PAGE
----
I will constantly practice the Six Paramitas of giving, precept observation, patience, diligence, meditative concentration, and wisdom. For those sentient beings who are not yet awakened, I will help them attain awakening. For those who are awakened, I will help them attain Buddhahood. Rather than make offerings to sages as countless as the Ganges sands, I would perseveringly and courageously seek proper enlightenment.
The statement “I will constantly practice the Six Paramitas of giving, precept observation, patience, diligence, meditative concentration, and wisdom” describes the conduct of bodhisattvas in this world. In other words, it is the standard for their mindset and practice. We should learn this.
“Giving” is letting go—letting go of everything in this world. All the afﬂictions, even illnesses,birth and death, and the root cause of transmigration come about because one is unwilling to let go of wandering thoughts and attachments. One truly reaps the fruit of one’s actions. The purpose of giving is to help one let go of one’s concerns, worries, afﬂictions, wandering thoughts, discriminations, and attachments.
Many people think that they are walking the bodhisattva path, practicing giving and making offerings everywhere. But their intent is to gain a lot through giving a little. They give some money because they want to have wealth and give teachings because they want to have intelligence and wisdom.
If one practices giving with such thinking, one is not a bodhisattva. Such thinking comes from an ordinary being’s wandering thoughts of greed, anger, ignorance, and arrogance.
The purpose of bodhisattvas practicing giving is to let go of their wandering thoughts. When they let go of all the wandering thoughts, boundless wisdom, capabilities, and wealth innate in the true nature will naturally manifest. [Once we let go,] there is no longer a need to seek or to cultivate.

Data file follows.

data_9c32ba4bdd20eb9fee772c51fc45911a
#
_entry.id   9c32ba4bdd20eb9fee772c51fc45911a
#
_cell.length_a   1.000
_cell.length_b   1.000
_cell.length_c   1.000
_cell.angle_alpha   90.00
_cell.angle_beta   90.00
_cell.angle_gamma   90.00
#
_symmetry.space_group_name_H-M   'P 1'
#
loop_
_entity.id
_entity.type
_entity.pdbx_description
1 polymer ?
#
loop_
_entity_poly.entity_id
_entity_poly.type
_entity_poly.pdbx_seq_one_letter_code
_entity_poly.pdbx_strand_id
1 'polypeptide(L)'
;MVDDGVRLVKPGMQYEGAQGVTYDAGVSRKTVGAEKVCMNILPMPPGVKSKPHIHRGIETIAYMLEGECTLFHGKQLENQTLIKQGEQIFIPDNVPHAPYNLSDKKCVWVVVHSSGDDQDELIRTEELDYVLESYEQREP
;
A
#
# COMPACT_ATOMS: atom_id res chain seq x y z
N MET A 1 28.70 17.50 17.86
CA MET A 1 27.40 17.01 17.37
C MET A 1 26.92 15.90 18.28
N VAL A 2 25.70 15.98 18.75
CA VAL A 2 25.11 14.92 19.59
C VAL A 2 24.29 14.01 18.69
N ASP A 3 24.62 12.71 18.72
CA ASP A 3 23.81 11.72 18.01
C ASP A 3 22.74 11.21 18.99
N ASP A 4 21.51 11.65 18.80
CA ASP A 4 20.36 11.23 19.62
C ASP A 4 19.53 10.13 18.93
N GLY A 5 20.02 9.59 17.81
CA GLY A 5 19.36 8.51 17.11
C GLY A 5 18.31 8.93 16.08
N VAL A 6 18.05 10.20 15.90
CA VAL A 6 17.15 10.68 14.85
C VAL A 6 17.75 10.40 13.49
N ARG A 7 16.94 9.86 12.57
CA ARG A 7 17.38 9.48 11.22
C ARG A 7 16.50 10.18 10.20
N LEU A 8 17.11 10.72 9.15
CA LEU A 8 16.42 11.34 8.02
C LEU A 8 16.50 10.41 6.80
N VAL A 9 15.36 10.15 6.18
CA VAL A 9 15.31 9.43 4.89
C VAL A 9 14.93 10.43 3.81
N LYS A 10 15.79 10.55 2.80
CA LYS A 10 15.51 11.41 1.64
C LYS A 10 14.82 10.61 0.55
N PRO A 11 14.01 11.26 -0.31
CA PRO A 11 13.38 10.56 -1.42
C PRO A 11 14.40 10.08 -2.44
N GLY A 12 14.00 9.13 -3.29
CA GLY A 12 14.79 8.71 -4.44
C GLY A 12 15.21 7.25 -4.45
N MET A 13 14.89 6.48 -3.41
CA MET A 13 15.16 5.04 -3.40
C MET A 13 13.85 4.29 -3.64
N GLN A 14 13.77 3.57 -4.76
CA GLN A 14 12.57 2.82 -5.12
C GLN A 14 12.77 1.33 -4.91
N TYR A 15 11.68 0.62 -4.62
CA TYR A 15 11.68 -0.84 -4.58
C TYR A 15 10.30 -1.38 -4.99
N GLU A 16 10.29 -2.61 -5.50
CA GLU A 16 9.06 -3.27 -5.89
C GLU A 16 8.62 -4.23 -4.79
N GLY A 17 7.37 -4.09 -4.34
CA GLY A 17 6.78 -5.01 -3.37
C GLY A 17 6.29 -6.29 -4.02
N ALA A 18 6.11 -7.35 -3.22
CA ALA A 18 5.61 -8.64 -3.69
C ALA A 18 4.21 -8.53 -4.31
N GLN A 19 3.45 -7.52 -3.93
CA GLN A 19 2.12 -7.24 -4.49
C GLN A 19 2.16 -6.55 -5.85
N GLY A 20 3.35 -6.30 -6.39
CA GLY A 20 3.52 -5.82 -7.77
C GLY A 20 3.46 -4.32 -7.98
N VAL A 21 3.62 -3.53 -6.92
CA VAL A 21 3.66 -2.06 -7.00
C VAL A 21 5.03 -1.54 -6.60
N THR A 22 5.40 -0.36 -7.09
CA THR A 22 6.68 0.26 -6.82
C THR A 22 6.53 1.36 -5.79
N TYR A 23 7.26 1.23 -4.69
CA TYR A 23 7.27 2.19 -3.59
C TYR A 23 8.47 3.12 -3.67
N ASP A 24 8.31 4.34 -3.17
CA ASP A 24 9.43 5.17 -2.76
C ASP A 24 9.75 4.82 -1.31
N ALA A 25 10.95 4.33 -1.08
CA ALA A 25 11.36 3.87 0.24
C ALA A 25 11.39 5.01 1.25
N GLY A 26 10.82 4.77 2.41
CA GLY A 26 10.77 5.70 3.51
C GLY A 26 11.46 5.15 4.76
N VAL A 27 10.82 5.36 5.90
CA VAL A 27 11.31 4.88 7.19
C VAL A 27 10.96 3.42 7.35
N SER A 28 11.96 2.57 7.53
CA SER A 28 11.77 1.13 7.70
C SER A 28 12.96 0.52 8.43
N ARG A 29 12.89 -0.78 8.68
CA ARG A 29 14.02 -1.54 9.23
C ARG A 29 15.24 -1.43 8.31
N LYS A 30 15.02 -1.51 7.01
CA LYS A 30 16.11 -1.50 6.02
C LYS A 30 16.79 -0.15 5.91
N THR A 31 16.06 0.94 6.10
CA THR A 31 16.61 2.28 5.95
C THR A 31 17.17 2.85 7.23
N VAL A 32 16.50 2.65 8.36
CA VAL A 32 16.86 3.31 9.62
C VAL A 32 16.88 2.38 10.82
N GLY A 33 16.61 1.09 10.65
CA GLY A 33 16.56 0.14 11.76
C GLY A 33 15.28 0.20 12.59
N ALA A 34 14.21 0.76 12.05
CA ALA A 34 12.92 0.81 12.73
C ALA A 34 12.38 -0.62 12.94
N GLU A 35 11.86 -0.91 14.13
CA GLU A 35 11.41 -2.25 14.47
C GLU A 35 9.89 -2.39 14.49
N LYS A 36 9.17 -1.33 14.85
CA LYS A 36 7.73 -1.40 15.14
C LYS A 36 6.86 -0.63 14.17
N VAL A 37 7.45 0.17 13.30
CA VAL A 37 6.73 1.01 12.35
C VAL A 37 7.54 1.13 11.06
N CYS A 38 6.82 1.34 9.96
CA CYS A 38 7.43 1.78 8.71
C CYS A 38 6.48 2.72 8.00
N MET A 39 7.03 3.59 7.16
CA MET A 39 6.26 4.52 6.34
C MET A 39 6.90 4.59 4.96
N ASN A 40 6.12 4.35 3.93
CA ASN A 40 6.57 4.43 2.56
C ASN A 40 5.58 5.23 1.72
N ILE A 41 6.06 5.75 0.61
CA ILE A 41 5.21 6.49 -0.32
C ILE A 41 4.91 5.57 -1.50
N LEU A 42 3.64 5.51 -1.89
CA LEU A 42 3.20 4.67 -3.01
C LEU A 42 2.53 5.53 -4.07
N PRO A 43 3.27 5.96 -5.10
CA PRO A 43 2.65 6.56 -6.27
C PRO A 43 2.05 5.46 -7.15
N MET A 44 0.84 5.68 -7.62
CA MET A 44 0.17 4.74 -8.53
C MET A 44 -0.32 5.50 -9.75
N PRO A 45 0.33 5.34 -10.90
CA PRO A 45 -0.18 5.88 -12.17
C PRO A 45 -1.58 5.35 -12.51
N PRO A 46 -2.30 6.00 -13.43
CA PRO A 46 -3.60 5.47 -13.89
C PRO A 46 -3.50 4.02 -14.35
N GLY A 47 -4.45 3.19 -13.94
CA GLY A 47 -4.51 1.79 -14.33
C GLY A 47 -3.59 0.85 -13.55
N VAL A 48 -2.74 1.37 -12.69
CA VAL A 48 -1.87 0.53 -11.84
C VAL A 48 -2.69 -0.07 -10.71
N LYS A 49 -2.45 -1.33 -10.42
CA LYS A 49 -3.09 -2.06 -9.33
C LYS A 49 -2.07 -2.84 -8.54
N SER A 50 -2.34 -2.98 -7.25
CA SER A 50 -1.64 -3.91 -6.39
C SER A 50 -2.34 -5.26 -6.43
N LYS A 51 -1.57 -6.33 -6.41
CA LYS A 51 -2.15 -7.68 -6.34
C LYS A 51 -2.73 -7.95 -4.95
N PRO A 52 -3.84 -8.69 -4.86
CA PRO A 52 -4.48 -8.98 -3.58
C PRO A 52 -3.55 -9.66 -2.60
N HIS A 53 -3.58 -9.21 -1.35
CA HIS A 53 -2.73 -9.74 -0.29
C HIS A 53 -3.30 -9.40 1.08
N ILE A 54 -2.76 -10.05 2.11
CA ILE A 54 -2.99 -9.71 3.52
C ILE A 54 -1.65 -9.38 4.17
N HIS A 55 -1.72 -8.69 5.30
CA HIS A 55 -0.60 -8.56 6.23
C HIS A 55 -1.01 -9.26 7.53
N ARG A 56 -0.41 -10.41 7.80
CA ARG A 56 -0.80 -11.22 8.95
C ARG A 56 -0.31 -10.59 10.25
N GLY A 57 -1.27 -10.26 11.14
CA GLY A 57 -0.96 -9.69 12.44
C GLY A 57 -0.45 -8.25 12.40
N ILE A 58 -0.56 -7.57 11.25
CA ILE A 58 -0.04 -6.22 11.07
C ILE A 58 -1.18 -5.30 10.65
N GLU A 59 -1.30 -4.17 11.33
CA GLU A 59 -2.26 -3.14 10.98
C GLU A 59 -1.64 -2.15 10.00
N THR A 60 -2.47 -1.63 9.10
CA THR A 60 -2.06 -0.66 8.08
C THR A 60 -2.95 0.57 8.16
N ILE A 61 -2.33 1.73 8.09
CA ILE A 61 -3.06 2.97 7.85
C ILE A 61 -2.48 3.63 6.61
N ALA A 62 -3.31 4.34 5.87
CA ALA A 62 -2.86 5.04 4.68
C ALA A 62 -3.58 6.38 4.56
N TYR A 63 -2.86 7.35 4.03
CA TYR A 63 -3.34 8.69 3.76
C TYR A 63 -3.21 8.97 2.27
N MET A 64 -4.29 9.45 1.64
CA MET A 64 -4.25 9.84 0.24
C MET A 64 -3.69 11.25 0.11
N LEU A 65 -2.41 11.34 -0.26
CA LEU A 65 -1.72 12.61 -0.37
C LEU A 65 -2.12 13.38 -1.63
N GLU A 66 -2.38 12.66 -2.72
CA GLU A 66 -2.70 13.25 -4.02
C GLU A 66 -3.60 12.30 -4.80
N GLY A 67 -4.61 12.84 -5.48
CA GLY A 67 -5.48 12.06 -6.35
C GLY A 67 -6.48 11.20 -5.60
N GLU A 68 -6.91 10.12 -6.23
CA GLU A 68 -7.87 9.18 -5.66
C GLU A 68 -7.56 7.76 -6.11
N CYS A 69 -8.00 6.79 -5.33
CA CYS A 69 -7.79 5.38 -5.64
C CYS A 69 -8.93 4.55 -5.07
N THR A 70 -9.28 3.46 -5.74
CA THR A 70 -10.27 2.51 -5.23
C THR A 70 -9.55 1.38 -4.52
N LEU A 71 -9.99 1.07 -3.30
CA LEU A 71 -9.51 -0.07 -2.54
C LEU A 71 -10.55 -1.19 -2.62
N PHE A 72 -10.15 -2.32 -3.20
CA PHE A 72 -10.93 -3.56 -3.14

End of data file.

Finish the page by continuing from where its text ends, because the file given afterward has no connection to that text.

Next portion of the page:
When Master Huineng attained enlightenment, he said, “Who would have expected that inherent nature is originally complete in itself? . . . Who would have expected that inherent nature can produce myriad things?”12 All enjoyment is as one wishes and manifests from one’s thoughts.
When the Buddha taught giving, he was teaching us to let go of wandering thoughts and to uncover innate virtues. This is a true beneﬁt.
A big problem with ordinary beings is that we cannot let go. Therefore, we trouble the Buddhas and bodhisattvas to use various expedient means to indirectly and tactfully help us gradually let go. Bodhisattvas set examples with their behavior to teach us to practice giving and to let go of fame, prestige, gain, wealth, the Five Desires, the Six Dusts, afﬂiction, worry, and birth and death. When we let go of everything, we will attain great freedom.
The Diamond Sutra says: “Even the Dharma has to be laid aside, let alone worldly teachings.” “Dharma” refers to the Buddha-dharma. One should not be attached to the Buddha-dharma either. Any attachment is a mistake. The Buddha-dharma is like a boat, something we use for crossing a river. Upon reaching our destination, we should let go of the tool that got us there. The Buddha-dharma is to help us overcome difﬁculties. When we have done so, we should not be attached to the Buddha-dharma and should let go of it too.
“Precept observation” means abiding by laws. When one abides by laws, one will naturally have peace of mind and be free of all fears. Etiquette taught in Confucianism and the precepts taught in Buddhism are the norms for our daily behavior. The most important fundamental precepts set by the Buddha are these four: no killing, no stealing,